• a new loan contract number
  • an add-on insurance rebate.

The financial firm indicated that approximately 10,000 customers may have been impacted by this error.

The refinance also resulted in insurance contracts being unnecessarily cancelled when customers sought to vary their loan contracts on hardship grounds.

Following AFCA’s systemic issue investigation, the financial firm confirmed that it had made changes so that:

  • its IT systems no longer treat hardship variations as refinances
  • the consumer loan contract retains the same account number while hardship variations are in place
  • insurance cancellations are no longer triggered by the implementation of hardship variations.

The financial firm identified approximately 14,300 customers who had been affected by this issue, and estimated that the final remediation would see over $669,000 refunded to affected customers.

Case studies are used to demonstrate AFCA’s approach to an issue and have been simplified for length and clarity.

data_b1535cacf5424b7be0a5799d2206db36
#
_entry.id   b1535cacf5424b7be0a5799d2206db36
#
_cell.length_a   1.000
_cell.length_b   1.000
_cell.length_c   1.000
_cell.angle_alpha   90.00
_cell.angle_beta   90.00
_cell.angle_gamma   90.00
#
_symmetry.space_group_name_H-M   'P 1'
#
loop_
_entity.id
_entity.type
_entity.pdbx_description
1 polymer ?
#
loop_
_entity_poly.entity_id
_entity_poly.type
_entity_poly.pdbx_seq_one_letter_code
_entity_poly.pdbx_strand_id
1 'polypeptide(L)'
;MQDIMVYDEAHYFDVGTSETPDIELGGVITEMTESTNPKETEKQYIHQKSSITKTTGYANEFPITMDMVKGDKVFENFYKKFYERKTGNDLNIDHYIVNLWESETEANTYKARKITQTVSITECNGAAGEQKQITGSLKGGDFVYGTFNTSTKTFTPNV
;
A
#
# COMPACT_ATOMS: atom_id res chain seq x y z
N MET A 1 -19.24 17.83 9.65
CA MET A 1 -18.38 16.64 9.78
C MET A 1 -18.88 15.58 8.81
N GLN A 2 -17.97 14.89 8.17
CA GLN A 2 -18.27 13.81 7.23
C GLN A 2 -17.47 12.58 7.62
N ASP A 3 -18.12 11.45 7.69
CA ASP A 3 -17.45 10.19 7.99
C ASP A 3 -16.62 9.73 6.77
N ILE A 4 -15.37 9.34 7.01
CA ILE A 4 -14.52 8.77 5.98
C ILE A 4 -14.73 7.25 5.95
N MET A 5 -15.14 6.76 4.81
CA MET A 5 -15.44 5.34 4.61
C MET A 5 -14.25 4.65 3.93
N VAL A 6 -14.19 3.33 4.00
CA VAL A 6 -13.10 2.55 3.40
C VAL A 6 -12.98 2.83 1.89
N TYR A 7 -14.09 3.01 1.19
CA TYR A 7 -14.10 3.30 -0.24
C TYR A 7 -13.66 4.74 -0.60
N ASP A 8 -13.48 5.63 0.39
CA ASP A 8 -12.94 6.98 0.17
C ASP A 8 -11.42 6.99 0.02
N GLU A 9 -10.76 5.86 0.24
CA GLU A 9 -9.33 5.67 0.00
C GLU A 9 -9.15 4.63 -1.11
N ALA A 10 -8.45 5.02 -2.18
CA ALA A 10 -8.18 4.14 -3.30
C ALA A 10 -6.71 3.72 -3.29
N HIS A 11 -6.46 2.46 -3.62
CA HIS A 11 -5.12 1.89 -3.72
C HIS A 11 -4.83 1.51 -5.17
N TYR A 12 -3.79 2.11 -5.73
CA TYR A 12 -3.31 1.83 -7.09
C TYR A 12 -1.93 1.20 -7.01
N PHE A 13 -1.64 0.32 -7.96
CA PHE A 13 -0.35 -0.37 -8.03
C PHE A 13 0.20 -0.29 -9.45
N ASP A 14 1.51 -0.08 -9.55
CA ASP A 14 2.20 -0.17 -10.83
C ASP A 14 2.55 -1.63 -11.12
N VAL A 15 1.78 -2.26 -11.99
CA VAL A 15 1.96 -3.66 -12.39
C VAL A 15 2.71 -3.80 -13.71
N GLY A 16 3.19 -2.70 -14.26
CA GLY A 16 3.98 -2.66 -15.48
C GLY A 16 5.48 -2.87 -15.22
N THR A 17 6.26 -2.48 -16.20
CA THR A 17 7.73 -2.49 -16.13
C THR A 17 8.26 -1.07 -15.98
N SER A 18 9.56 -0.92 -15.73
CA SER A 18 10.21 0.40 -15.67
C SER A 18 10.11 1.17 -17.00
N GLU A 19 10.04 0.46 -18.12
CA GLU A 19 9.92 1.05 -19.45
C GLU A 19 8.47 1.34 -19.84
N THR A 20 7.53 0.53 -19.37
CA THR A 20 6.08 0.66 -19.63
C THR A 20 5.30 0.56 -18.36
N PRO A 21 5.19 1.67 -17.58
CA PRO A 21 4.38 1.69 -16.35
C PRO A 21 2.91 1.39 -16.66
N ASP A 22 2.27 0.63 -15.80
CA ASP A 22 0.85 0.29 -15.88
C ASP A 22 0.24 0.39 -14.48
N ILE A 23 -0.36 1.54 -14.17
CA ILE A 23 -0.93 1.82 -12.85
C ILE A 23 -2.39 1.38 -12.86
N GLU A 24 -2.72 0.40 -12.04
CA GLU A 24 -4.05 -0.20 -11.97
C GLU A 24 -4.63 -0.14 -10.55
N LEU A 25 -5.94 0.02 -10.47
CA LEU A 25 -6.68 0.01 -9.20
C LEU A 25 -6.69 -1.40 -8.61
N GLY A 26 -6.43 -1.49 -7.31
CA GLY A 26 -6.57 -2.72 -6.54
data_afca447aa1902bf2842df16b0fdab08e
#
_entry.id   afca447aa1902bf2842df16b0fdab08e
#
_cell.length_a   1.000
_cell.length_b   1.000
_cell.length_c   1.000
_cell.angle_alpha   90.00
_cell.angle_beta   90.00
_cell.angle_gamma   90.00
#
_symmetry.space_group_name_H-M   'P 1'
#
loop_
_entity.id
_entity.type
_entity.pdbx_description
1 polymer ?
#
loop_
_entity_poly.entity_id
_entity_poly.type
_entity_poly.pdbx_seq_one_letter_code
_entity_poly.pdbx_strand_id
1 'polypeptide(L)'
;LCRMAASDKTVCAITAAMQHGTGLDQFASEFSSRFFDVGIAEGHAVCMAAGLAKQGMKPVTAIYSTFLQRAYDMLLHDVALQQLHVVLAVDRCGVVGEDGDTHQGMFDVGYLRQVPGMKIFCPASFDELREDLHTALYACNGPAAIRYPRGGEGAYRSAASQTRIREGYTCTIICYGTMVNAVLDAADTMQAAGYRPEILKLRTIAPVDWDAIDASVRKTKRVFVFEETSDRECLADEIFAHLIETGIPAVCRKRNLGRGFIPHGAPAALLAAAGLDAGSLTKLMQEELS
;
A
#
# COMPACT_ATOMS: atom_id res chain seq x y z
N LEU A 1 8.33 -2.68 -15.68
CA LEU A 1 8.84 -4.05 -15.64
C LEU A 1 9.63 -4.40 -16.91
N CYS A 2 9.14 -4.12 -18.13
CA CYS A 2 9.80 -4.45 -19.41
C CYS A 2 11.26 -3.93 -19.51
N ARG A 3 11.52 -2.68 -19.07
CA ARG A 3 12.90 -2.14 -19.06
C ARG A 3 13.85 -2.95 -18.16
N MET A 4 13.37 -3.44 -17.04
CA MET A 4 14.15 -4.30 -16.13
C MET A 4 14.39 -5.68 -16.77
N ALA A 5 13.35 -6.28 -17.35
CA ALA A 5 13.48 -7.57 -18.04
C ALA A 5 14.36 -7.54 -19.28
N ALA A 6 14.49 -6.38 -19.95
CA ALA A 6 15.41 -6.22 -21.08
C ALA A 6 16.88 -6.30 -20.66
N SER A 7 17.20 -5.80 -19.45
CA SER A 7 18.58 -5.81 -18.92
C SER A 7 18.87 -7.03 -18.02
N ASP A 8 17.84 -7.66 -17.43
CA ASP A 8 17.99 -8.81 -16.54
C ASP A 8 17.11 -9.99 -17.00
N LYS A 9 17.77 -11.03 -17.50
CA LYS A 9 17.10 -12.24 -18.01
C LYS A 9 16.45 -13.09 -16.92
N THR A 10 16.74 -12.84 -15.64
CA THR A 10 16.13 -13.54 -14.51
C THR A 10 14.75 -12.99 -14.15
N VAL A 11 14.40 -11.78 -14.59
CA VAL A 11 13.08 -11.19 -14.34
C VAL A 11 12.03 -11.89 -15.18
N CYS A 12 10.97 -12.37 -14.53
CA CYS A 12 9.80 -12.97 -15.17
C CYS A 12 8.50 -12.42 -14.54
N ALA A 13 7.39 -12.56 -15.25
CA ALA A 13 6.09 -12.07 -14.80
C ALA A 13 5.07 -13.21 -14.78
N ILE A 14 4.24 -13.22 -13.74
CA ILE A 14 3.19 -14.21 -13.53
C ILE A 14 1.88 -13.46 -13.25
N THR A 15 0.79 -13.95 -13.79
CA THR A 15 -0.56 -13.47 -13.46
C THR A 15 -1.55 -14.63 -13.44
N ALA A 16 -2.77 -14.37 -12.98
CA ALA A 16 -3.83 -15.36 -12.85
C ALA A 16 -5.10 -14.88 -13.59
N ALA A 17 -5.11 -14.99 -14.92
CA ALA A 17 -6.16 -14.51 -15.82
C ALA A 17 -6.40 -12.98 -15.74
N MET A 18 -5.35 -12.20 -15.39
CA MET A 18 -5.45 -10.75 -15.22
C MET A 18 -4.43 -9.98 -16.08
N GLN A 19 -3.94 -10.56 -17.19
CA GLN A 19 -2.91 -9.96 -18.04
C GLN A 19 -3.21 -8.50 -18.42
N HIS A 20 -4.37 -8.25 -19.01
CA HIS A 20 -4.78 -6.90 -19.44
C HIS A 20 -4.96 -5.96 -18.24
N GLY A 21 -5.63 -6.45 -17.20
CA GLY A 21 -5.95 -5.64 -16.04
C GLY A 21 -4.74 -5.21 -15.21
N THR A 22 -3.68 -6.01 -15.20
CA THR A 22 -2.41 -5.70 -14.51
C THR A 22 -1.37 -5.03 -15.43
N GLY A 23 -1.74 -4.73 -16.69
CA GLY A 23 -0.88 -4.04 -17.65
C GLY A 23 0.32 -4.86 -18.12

Case study

AFCA wrote to an insurer in relation to concerns that it was incorrectly conducting retrospective valuations of insured properties when determining the ‘actual loss’ benefit under its policy.

In particular, AFCA was concerned that the insurer was using the property value at settlement date, rather than at the date of the claim, to calculate loss.

AFCA was also concerned that the retrospective assessment did not reflect the actual loss suffered by the consumer and was inconsistent with the rest of the insurer’s policy.

Following AFCA’s possible systemic issue enquiry, the insurer took steps to clarify its application of the ‘actual loss’ benefit under its policy. The insurer updated its policy to ensure it was clear to consumers that ‘actual loss’ would be calculated using the value of the property at settlement date, rather than the date of the claim.

AFCA remained concerned that previous versions of the policy may have misled consumers about the benefit they would receive under the policy for the loss in value of the property.

In resolution of the systemic issue, the insurer made further changes to its ‘key facts’ sheets to advise consumers how ‘actual loss’ is calculated under the policy and to show the calculation using examples.

The insurer identified 60 customers who had been affected by this issue and estimated that the final remediation value would be $161,607.30.

The insurer confirmed that payment had been made to 59 customers totalling $161,607.

Case studies are used to demonstrate AFCA’s approach to an issue and have been simplified for length and clarity.